Aside from therapy, in practical terms, the following are a good way to be prepared: – 

  1. Keep a diary – it can be important to have evidence of your spouse’s behaviour, particularly if they have been abusive in some way.  Keep a secret diary, save emails and text messages, and take photos or videos if necessary.  Evidence can sometimes be used in Court, but also will give your solicitor and/or barrister a better idea of what they are dealing with; 
  1. Embrace your network – make sure you have your own support network in place, so that you have people that you can turn to, to listen and give you emotional support, perhaps people who are not necessarily directly connected to you and your family; 
  1. Have clear boundaries – a narcissist will always want to be in control and push at any boundaries.  For example, if you do not want to discuss matters when the children are in the house, or only want to communicate in a certain way, such as through what WhatsApp or one of the parenting apps, then be clear and stick to it; 
  1. Find a good lawyer – it is important to find a lawyer who you trust and who has empathy for you, but also who will give you clear advice as to how to deal with this behaviour from a legal perspective, and as to how this is going to affect all aspects of the breakdown of your relationship, including arrangements for any children, financial arrangements etc..  Most good lawyers will have previously dealt with clients or opponents who have personality disorders, but you need to be able to build a relationship of trust with your lawyer;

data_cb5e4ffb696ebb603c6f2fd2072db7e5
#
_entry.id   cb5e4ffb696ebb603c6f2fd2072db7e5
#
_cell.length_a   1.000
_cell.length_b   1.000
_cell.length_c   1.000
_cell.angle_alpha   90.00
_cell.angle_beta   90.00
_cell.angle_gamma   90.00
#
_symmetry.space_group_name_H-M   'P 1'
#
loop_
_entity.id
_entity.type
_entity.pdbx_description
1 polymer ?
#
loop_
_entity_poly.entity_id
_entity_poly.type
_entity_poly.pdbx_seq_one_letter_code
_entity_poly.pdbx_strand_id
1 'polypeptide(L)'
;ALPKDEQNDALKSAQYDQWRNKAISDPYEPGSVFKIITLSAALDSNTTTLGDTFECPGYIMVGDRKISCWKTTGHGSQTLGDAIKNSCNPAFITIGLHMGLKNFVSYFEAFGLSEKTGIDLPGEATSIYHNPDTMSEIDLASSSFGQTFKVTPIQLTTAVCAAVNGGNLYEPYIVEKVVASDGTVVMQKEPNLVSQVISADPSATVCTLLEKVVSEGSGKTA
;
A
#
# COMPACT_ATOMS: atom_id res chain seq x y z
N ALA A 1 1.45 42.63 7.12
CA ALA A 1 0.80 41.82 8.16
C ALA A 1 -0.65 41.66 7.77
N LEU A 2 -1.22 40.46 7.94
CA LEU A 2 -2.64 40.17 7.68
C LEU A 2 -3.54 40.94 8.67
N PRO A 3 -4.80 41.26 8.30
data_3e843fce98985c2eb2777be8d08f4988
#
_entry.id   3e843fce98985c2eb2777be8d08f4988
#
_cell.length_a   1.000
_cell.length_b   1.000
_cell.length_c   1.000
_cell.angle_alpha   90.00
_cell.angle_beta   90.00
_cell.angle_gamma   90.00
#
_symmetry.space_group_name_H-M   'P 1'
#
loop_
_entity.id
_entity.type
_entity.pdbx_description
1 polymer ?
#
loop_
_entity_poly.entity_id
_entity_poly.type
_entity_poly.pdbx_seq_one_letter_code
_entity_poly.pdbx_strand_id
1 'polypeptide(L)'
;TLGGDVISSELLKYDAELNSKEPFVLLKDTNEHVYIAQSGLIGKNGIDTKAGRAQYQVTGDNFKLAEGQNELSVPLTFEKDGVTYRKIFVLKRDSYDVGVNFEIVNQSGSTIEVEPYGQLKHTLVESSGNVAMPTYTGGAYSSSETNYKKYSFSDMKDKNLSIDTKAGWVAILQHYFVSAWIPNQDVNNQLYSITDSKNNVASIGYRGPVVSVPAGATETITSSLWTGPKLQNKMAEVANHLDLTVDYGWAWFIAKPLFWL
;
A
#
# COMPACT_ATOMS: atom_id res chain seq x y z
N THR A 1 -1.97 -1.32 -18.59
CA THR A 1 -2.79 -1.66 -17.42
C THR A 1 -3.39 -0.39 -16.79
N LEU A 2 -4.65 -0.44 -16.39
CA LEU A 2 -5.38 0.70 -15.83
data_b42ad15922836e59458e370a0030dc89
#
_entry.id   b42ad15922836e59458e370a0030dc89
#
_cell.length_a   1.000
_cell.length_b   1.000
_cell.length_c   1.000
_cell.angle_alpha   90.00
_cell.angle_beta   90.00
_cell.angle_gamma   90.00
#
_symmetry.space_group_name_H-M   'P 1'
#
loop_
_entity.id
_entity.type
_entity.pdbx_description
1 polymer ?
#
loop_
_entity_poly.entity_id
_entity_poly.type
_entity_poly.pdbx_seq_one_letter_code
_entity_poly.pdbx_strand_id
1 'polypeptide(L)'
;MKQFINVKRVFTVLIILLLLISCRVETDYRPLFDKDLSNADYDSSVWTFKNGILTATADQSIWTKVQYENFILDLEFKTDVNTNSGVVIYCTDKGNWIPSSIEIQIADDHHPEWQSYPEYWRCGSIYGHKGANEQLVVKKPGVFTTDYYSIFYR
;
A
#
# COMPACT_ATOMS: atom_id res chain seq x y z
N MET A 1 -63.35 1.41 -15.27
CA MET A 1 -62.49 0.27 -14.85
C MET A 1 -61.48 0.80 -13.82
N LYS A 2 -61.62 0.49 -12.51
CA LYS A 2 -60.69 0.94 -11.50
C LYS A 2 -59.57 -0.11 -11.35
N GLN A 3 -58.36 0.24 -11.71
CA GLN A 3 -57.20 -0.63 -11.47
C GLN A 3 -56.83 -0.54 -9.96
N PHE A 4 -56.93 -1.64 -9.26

1. Make time for you – it is very easy, particularly after having been in a relationship with a narcissist, to lose sight of yourself.  Throughout the process it is important to prioritise your own mental and emotional health, and have space to do the things that make you happy.  That is not always easy, particularly if you are having to stay in the same house as your partner, and you have children, but it is something that should not be forgotten.  The old metaphor as to fixing your own oxygen mask on an aeroplane before you help others definitely applies here.  If you are able to navigate the relationship breakdown calmly, then that will translate to those around you.  

In many ways getting a diagnosis of a narcissistic personality disorder does not matter, and what is more important is that you are prepared for it, prepared for the tactics that may be used when you make it clear that you consider your relationship has broken down, and that you arrange support for yourself, including legal and therapeutic advice, to be able to move on.   

Remember, it is not always about the “winning” despite what a narcissist will think, but about being able to move to a better time in your life, where you can move forward safely.  

For further information, please contact Charlotte Skea-Strachan, Legal Director in the Family department or, alternatively, telephone on 020 7465 4300.  

To access our dedicated webpage with free Essential Resources for Supporting and Protecting Vulnerable Clients click here. 

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Charlotte Skea-Strachan